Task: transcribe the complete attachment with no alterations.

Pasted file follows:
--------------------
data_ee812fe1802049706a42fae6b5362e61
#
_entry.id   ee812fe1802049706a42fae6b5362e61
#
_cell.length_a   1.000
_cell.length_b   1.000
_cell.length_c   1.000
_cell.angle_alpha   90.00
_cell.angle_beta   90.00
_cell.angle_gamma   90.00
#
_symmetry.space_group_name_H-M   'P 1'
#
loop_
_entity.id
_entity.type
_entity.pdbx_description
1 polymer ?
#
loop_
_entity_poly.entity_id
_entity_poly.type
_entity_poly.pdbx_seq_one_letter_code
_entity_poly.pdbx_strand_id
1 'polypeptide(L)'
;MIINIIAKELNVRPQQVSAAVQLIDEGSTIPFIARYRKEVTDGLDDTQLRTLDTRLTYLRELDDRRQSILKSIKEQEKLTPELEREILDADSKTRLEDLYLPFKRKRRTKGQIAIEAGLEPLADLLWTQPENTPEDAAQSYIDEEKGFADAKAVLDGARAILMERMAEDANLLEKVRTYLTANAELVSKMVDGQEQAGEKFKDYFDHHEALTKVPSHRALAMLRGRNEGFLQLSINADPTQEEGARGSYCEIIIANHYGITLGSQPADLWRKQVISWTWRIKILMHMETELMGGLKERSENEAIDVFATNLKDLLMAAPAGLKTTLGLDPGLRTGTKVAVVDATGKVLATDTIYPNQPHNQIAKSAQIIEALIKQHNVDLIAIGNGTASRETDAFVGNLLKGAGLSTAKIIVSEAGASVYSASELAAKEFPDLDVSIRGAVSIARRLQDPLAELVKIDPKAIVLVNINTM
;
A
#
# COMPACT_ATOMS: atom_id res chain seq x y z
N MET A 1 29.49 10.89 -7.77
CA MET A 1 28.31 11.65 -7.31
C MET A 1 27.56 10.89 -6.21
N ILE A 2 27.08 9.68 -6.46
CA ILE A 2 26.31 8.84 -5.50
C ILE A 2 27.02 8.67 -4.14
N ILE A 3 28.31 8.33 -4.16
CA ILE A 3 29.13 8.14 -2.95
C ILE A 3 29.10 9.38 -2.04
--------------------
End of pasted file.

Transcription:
data_ee812fe1802049706a42fae6b5362e61
#
_entry.id   ee812fe1802049706a42fae6b5362e61
#
_cell.length_a   1.000
_cell.length_b   1.000
_cell.length_c   1.000
_cell.angle_alpha   90.00
_cell.angle_beta   90.00
_cell.angle_gamma   90.00
#
_symmetry.space_group_name_H-M   'P 1'
#
loop_
_entity.id
_entity.type
_entity.pdbx_description
1 polymer ?
#
loop_
_entity_poly.entity_id
_entity_poly.type
_entity_poly.pdbx_seq_one_letter_code
_entity_poly.pdbx_strand_id
1 'polypeptide(L)'
;MIINIIAKELNVRPQQVSAAVQLIDEGSTIPFIARYRKEVTDGLDDTQLRTLDTRLTYLRELDDRRQSILKSIKEQEKLTPELEREILDADSKTRLEDLYLPFKRKRRTKGQIAIEAGLEPLADLLWTQPENTPEDAAQSYIDEEKGFADAKAVLDGARAILMERMAEDANLLEKVRTYLTANAELVSKMVDGQEQAGEKFKDYFDHHEALTKVPSHRALAMLRGRNEGFLQLSINADPTQEEGARGSYCEIIIANHYGITLGSQPADLWRKQVISWTWRIKILMHMETELMGGLKERSENEAIDVFATNLKDLLMAAPAGLKTTLGLDPGLRTGTKVAVVDATGKVLATDTIYPNQPHNQIAKSAQIIEALIKQHNVDLIAIGNGTASRETDAFVGNLLKGAGLSTAKIIVSEAGASVYSASELAAKEFPDLDVSIRGAVSIARRLQDPLAELVKIDPKAIVLVNINTM
;
A
#
# COMPACT_ATOMS: atom_id res chain seq x y z
N MET A 1 29.49 10.89 -7.77
CA MET A 1 28.31 11.65 -7.31
C MET A 1 27.56 10.89 -6.21
N ILE A 2 27.08 9.68 -6.46
CA ILE A 2 26.31 8.84 -5.50
C ILE A 2 27.02 8.67 -4.14
N ILE A 3 28.31 8.33 -4.16
CA ILE A 3 29.13 8.14 -2.95
C ILE A 3 29.10 9.38 -2.04